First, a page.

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A History of the Gipsies by Walter Simson

Tented class prefer it to the term Gipsy


[3] "Men of letters, while eagerly investigating the customs of Otaheite or Kamschatka, and losing their tempers in endless disputes about Gothic and Celtic antiquities, have witnessed, with apathy and contempt, the striking spectacle of a Gipsy camp--pitched, perhaps, amidst the mouldering entrenchments of their favourite Picts and Romans. The rest of the community, familiar from infancy with the general character and appearance of these vagrant hordes, have probably never regarded them with any deeper interest than what springs from the recollected terrors of a nursery tale, or the finer associations of poetical and picturesque description."--_Blackwood's Magazine._

[4] _Tinkler_ is the name generally applied to the Scottish Gipsies. The wandering, tented class prefer it to the term Gipsy. The settled and better classes detest the word: they would much rather be called Gipsies; but the term Egyptian is the most agreeable to their feelings. Tinkler has a peculiar meaning that can be understood only by a Scotchman. In its radical sense it means Tinker. The verb tink, according to Jamieson's Scottish Dictionary, means to "rivet, including the idea of the noise made in the operation of riveting; a Gipsy word."

It is a singular circumstance that, until comparatively lately, little was known of this body in Scotland, beyond their mere existence, and the depredations which they

committed on their neighbours; no further proof of which need be given than a reference to the letters of Sir Walter Scott and others, in the Introduction to the work, and the avidity with which the few articles of our author in Blackwood's Magazine were read.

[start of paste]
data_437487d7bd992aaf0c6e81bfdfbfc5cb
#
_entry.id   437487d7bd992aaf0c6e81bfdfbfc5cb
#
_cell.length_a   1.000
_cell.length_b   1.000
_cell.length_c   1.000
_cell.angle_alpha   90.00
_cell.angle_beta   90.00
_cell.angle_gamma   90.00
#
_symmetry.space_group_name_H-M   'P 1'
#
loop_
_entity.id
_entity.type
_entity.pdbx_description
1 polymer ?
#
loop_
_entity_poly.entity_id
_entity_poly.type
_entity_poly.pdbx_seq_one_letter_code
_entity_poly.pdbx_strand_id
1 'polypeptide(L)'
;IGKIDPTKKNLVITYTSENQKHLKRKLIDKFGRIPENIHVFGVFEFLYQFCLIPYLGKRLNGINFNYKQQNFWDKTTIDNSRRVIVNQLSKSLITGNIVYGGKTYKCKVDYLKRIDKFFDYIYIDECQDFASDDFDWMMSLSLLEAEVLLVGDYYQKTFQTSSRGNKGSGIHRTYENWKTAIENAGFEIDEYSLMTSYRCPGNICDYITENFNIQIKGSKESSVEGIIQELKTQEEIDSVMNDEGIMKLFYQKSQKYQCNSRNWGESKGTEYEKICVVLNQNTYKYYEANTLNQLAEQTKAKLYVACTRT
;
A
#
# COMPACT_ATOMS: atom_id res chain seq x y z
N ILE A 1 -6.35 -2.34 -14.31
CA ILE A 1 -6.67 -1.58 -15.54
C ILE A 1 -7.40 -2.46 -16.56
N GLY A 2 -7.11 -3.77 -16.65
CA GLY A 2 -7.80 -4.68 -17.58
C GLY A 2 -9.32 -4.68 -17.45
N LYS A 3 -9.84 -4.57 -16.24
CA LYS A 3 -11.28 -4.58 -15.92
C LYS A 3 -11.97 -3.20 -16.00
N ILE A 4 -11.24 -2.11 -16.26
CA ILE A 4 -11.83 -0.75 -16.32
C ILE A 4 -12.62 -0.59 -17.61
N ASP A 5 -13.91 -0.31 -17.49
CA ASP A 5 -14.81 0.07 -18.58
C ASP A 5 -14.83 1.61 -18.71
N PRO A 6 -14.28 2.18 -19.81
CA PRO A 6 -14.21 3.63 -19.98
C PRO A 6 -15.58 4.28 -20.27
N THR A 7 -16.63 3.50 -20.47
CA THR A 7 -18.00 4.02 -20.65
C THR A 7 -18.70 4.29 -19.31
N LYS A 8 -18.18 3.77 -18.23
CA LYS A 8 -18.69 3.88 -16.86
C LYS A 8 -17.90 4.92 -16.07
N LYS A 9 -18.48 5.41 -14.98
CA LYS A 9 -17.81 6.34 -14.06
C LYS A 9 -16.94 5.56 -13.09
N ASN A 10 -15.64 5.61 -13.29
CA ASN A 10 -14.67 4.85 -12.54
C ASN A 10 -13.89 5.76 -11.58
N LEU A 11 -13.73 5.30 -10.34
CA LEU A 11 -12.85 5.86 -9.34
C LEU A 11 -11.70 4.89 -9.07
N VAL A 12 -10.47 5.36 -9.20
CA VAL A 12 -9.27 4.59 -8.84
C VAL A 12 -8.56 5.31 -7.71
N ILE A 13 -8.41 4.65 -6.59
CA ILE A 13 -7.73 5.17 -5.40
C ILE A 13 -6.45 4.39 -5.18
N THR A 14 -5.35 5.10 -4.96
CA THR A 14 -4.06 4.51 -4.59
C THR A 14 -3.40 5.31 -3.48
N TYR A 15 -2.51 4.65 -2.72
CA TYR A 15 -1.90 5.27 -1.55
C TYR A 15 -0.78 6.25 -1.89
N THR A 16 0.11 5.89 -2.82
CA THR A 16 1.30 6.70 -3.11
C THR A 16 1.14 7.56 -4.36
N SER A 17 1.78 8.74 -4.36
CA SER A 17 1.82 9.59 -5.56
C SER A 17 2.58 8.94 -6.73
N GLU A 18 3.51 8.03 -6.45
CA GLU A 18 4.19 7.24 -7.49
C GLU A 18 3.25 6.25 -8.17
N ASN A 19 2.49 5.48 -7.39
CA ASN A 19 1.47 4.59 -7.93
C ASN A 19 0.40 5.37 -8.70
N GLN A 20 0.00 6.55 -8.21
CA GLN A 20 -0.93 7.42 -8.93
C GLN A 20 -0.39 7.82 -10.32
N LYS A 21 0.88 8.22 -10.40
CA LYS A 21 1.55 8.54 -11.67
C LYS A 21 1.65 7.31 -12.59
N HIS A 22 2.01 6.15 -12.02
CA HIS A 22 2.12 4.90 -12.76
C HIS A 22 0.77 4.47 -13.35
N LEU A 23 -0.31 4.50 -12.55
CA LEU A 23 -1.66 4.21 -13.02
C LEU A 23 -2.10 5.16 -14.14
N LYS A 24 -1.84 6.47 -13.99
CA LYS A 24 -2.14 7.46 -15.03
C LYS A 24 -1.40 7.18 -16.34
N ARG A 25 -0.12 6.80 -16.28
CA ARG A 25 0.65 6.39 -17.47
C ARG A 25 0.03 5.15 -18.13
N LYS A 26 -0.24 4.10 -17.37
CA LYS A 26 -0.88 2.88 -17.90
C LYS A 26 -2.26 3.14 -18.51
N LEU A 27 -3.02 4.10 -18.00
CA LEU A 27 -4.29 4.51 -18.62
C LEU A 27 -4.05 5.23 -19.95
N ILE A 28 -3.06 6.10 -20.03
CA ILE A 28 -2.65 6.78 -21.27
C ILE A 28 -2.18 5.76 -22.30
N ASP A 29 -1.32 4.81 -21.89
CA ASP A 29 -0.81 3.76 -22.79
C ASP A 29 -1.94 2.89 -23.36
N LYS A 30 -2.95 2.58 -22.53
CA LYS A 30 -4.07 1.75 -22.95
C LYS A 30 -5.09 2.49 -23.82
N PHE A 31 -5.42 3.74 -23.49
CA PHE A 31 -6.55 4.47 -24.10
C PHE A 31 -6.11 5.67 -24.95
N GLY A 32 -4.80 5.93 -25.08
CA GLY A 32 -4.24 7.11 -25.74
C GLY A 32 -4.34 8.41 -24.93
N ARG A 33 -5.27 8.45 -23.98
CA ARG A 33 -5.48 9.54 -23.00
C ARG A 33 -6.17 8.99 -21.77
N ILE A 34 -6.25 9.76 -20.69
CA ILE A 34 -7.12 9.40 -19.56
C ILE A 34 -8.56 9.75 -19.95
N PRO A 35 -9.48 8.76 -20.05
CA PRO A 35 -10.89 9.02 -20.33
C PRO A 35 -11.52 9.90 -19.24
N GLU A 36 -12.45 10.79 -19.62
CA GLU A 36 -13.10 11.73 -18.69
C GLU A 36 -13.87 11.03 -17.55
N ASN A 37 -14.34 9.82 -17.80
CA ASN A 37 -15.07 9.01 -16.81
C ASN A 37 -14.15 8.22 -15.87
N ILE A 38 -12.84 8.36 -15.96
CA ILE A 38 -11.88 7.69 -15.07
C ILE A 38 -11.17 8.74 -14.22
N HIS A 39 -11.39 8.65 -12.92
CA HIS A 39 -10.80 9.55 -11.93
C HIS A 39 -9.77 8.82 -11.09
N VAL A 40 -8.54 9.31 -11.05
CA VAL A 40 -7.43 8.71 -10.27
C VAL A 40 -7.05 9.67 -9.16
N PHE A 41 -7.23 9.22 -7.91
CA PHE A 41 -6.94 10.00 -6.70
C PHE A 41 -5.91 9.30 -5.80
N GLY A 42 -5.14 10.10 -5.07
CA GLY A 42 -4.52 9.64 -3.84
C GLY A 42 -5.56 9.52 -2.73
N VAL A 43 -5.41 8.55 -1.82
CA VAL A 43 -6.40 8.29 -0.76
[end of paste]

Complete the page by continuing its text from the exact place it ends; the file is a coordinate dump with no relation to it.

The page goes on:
The higher we may rise in the scale of general information and philosophic culture, the greater the attractions will this moral puzzle have for our contemplation--the phenomenon of a barbarous race of men, free as the air, with little but the cold earth for a bed, and the canopy of heaven for a covering, obtruding itself upon a civilized community, and living so long in the midst of it, without any material impression being made on the habits of the representative part of it; the only instance of the kind in the modern history of the world. In this solitary case, having nothing from which to reason analogously as to the result, observation alone must be had recourse to for the solution of the experiment. It is from this circumstance that the subject, in all its bearings, has been found to have such charms for the curious and learned; being, as it were, a study in history of the most interesting kind. It may be remarked that Professor Wilson, the Christopher North of Blackwood, is said to have accompanied some of the tribe in their peregrinations over parts of England and Wales. Without proceeding to the same length, our author, in his own peculiar way, prosecuted his researches with much indefatigability, assiduity, and patience. He kept an open house for them at all times, and presented such allurements as the skillful trapper of vermin will sometimes use in attracting the whole in a neighbourhood; when if one Gipsy entered, many would follow; although he would generally find them so shy in their communications as sometimes to require years of such baiting to ensure them for the elucidation of a single point of their history. In this way he made himself appear, in his associations with them, as very odd, and perhaps not of very sound mind, in the estimation of the wise ones around him.


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